US President Barack Obama said on Thursday that he was sending up to 300 military advisers to Iraq but stressed the need for a political solution to the crisis, as government forces continued to battle Sunni rebels.
Speaking after a meeting with his national security team, Obama said he was prepared to take "targeted" military action later if deemed necessary, thus delaying but still keeping open the prospect of airstrikes to fend off an insurgency.
But he insisted that US troops would not return to combat in Iraq.
Obama said that another ground war would not solve Iraq's problems. The country's Shia-led government is facing a rebellion by Sunni fighters and members of the Islamic State in Iraq and the Levant (ISIL) armed group.
"We do not have the ability to simply solve this problem by sending in tens of thousands of troops and committing the kinds of blood and treasure that has already been expended in Iraq," Obama said.
"Ultimately, this is something that is going to have to be solved by the Iraqis."
Obama said the advisers would "assess how we can best train and advise and support Iraqi security forces."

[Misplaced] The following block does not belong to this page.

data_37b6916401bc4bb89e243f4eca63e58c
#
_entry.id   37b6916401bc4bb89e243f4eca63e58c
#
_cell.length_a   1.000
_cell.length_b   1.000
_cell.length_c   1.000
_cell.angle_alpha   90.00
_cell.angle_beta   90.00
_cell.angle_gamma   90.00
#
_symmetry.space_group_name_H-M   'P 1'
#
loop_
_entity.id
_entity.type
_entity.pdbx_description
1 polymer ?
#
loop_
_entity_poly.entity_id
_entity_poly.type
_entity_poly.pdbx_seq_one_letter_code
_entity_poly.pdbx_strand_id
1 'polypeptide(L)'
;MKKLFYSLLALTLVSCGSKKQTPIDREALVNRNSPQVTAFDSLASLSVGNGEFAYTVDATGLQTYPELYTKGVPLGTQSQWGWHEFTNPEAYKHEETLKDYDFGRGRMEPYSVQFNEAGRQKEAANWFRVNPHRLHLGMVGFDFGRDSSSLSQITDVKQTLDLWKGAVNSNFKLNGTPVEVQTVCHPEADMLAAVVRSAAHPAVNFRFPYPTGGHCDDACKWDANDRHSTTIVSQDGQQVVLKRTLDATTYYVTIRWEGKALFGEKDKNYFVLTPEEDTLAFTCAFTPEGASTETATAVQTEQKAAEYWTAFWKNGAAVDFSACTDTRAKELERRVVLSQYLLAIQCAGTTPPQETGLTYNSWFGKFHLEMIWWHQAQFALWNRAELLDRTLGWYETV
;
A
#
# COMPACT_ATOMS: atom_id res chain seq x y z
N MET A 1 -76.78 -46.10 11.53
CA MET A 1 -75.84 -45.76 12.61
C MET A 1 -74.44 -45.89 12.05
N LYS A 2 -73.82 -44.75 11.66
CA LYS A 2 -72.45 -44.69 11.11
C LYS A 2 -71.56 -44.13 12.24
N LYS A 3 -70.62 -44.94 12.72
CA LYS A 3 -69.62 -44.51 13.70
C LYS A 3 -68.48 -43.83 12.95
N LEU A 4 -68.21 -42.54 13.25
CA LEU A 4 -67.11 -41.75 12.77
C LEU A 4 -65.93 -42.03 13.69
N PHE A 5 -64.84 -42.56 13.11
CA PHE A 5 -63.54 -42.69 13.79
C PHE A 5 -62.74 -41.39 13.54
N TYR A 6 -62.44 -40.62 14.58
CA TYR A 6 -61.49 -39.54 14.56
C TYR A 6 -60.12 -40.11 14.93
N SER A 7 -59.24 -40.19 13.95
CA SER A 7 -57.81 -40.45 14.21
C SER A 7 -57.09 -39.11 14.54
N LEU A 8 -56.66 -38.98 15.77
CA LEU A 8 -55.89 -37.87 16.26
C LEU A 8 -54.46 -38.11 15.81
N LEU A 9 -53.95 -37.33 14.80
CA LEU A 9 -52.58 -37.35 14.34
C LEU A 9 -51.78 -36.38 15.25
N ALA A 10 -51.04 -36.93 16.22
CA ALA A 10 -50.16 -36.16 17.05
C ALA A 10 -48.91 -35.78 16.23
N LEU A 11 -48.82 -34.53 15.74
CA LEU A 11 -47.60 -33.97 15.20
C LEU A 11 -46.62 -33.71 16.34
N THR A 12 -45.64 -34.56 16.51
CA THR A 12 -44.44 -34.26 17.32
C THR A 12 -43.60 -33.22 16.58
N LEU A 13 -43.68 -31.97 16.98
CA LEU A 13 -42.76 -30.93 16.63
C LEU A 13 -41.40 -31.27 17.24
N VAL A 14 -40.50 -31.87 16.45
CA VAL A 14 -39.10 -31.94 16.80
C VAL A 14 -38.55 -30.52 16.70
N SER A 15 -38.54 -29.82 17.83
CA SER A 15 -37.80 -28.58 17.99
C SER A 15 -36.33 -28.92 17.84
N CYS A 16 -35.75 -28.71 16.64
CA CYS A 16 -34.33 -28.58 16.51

He added that the US was ready "to create joint operation centres in Baghdad and northern Iraq to share intelligence and coordinate planning to confront the terrorist threat of ISIL."
"We will help Iraqis as they take to fight terrorists who threaten the Iraqi people, the region and American interests as well," he said.
"We will be prepared to take targeted and precise military action if and when we determine that the situation on the ground requires it."
Call for unity
The US president said Iraqi leaders should rise above their differences and find a political solution to the crisis.
Obama, however, stopped short of calling for Nouri al-Maliki to resign as Iraqi prime minister, saying it was not up to the US to choose Iraq's leaders.
"There is deep division between Sunni, Shia and Kurdish leaders and as long as those deep divisions continue or worsen, it's going to be very hard for an Iraqi central government to direct an Iraqi military to deal with these threats."
Obama also said that Shia-led Iran could play a constructive role in Iraq if it sent a message to Baghdad to be inclusive and respectful of the interests of Sunni Muslims and Kurds.
He said the situation could worsen if Iran entered the conflict solely on the side of the Shia government, adding that Iran could find itself fighting on several fronts across the region.